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Feds Bust Chinese Firm's Hybrid Car Data Heist 203

Posted by timothy
from the pesky-agents-of-the-f-b-i dept.
coondoggie writes "An FBI investigation has led a Michigan couple to be charged with stealing hybrid car information from GM to use in a Chinese auto outfit. A federal indictment charged Yu Qin, aka Yu Chin, 49, and his wife, Shanshan Du, aka Shannon Du, 51, of Troy, Michigan with conspiracy to possess trade secrets without authorization, unauthorized possession of trade secrets, and wire fraud. One of the individuals was also charged with obstruction of justice, said Barbara McQuade, United States Attorney for the Eastern District of Michigan in a statement. GM estimates that the value of the stolen documents is over $40 million."
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Feds Bust Chinese Firm's Hybrid Car Data Heist

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  • Yu (Score:5, Funny)

    by Hatta (162192) on Thursday July 22, 2010 @06:04PM (#32996830) Journal

    Yu got served.

  • Oh noes (Score:3, Funny)

    by mark72005 (1233572) on Thursday July 22, 2010 @06:04PM (#32996834)
    Now theirs will crash just like ours!
    • Re: (Score:2, Interesting)

      What was the last Chinese Car Manufacturer that even penetrated the US market to damage the sales of US companies?

      I get that trade secrets are trade secrets, but documents worth $40 Million? To who? It's not like you would have lost $40 Million had they been delivered.

      • Re:Oh noes (Score:5, Insightful)

        by YrWrstNtmr (564987) on Thursday July 22, 2010 @06:14PM (#32996978)
        No, they would be busting the US (and other entities) of their segment of the Chinese and Asian markets.

        For instance, Buick is a huge brand [wikipedia.org] in China
        • Well, I was not aware of that. I wish I could retract my statement.

          • and now you understand why the government bailed out GM.
          • by AK Marc (707885)
            Buick is the best selling foreign make in China, but still less than 6% of the market, so I'd not even consider that a foothold. More like a toe in the water. The vast majority of Chinese vehicles are made in China. But I was surprised by the Buick presence as well, I saw more things like the Honda Fit running around as foreign makes.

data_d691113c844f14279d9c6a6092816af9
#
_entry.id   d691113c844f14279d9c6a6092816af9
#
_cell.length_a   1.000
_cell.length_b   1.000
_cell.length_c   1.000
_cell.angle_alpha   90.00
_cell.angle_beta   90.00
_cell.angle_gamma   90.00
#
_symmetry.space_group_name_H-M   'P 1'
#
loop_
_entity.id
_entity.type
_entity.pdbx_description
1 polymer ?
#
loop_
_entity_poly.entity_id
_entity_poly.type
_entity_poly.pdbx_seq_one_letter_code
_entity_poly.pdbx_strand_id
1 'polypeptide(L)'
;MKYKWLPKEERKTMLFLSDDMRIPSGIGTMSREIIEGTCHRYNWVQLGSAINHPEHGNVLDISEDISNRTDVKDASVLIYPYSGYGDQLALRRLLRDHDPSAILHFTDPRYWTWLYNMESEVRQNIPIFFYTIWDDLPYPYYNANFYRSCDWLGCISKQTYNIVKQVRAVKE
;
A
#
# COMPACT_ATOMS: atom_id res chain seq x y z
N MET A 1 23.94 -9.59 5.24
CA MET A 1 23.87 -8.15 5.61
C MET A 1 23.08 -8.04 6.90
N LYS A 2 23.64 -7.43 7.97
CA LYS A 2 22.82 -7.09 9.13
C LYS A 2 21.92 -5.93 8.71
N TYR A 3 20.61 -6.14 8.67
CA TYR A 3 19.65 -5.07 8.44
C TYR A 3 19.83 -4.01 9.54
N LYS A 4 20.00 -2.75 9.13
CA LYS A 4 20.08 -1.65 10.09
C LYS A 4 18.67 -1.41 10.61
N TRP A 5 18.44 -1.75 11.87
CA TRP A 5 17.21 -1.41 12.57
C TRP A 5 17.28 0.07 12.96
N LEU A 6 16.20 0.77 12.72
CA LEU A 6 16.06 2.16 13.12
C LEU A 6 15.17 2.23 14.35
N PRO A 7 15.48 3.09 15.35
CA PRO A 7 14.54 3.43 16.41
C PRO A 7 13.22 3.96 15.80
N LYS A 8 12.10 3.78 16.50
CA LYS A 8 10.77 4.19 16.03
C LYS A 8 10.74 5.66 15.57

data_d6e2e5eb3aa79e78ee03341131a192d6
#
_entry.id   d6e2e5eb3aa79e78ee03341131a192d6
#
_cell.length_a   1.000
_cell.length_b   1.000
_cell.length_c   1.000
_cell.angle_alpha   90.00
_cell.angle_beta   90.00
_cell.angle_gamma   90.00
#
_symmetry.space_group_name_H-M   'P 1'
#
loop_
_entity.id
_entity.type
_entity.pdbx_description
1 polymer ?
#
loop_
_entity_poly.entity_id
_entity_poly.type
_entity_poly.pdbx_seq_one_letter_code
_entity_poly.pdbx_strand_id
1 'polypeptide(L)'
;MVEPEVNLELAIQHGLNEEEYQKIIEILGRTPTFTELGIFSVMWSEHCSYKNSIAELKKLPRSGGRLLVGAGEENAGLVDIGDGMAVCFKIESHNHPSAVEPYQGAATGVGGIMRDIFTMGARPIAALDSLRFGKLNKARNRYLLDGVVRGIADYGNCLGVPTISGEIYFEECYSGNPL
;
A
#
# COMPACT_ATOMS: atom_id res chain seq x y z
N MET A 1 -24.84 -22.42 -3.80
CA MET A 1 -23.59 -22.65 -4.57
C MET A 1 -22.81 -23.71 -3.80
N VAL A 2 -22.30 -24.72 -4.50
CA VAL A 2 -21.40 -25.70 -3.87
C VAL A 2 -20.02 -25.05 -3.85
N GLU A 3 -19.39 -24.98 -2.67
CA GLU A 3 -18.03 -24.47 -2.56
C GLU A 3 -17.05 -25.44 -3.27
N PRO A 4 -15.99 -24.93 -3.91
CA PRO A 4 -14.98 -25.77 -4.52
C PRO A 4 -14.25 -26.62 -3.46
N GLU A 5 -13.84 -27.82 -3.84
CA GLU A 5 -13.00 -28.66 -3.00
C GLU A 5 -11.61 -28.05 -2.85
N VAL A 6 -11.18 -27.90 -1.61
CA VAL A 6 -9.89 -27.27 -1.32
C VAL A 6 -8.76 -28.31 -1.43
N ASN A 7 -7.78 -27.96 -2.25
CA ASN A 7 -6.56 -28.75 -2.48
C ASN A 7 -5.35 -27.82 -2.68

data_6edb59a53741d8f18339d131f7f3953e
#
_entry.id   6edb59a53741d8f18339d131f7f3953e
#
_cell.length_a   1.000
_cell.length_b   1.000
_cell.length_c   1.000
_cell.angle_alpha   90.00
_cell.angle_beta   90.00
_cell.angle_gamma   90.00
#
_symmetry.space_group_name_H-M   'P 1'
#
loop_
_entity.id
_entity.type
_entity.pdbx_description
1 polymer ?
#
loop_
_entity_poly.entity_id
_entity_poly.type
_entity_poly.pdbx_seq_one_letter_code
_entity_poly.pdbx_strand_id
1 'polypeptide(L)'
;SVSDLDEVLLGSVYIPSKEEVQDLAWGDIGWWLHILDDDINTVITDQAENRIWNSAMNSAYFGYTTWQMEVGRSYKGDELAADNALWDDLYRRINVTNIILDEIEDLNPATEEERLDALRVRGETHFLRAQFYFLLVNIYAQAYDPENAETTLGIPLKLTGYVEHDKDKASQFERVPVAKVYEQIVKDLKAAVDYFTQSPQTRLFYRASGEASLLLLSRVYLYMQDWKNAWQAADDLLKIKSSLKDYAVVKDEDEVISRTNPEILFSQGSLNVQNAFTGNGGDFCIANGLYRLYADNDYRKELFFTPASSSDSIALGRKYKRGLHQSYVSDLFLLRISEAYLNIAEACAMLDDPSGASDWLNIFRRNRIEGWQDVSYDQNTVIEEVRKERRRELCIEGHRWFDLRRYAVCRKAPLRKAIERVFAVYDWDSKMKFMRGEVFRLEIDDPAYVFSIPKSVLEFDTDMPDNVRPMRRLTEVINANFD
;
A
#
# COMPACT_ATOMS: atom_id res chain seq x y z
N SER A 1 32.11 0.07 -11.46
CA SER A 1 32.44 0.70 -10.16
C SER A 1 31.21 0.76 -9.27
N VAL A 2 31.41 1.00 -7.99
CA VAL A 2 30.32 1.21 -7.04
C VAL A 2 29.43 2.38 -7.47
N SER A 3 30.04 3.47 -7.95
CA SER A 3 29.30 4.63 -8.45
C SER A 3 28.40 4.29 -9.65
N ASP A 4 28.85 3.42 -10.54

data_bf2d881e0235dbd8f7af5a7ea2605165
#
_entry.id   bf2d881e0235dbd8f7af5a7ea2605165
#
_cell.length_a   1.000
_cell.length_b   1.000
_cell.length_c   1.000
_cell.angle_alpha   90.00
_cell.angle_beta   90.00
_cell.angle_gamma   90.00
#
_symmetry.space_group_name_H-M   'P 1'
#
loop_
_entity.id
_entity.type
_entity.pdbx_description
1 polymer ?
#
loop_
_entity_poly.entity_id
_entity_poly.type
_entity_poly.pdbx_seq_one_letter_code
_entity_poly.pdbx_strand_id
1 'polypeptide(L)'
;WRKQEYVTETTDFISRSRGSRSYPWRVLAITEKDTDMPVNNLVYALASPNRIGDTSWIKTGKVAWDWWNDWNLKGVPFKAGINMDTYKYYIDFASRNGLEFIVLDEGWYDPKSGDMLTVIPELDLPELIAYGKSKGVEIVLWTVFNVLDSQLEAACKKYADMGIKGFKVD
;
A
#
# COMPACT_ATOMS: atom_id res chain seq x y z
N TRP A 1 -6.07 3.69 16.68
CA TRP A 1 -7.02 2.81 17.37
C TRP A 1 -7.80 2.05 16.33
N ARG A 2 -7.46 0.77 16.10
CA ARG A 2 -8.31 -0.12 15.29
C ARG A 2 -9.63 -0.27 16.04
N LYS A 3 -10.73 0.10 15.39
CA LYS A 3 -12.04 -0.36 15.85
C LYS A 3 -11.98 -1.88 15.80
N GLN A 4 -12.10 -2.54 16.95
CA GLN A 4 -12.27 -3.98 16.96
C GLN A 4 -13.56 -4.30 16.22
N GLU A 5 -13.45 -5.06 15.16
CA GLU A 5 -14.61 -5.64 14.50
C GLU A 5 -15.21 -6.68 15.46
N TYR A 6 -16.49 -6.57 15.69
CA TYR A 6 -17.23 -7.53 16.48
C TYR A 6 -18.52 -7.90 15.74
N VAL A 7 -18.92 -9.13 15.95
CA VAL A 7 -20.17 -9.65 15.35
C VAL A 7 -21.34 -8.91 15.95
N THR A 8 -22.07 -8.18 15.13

• Re:Oh noes (Score:5, Funny)

          by Hognoxious (631665) on Friday July 23, 2010 @06:52AM (#33001248) Homepage Journal

          For instance, Buick is a huge brand in China

          But for some strange reason, Chevloret, Rincorn and Chlysrel aren't.

      • by Zocalo (252965)

        It's not like you would have lost $40 Million had they been delivered.

        Maybe not, but Yu is probably going to lose at least 10 years.

      • Re: (Score:2, Insightful)

        by Anonymous Coward

        I assume that you are unaware of how important the Chinese market is for GM. Here is a recent article about it: China sales overtake U.S. for first time [suntimes.com]. Chinese car companies don't have to come over here, they can hurt GM at home.

        And $40 million dollars doesn't seem unreasonable. That's only about 2000 vehicles at average US prices.

      • Re: (Score:3, Informative)

        by MobyDisk (75490) *

        What was the last Chinese Car Manufacturer that even penetrated the US market to damage the sales of US companies?

        Consider the exact opposite situation: General Motors has a significant presence in China. These documents could damage General Motors operations in China. And that might be worth $40 million.

  • smog (Score:5, Funny)

    by spazdor (902907) on Thursday July 22, 2010 @06:06PM (#32996876)

    Way to go, FBI. We're already trying our best to fight the Chinese government's dragging their heels on environmental reform. Now we want them to do it without stealing any green technologies?

    • Re: (Score:2, Informative)

      by linzeal (197905)
      They publish 6x the amount of research papers we do and spend 20% more on research. How come we aren't stealing from them?
    • Re: (Score:3, Interesting)

      by delinear (991444)
      On a serious note, green technologies are one of the few things the West are doing better than the East right now. We can't sell them manufactured goods, they've already cornered that market, and they're at least as close if not edging ahead on banking and perhaps even IT. Anything that relies on IP is a non-starter. Do you didn't think western governments were suddenly supporting green technologies because it's the right thing to do, or because it's one of the few things we have of value right now (not to
  • by Anonymous Coward on Thursday July 22, 2010 @06:07PM (#32996896)

    Umm, don't we want China to steal all the GM tech they possibly can, so they won't be competitive either?

    • You assume that it can't get worse than GM. Well, it can [youtube.com].

      • Damn your youtube link...I sat watching car wrecks and whatnot for like an hour because of that link...
  • by Anonymous Coward on Thursday July 22, 2010 @06:09PM (#32996912)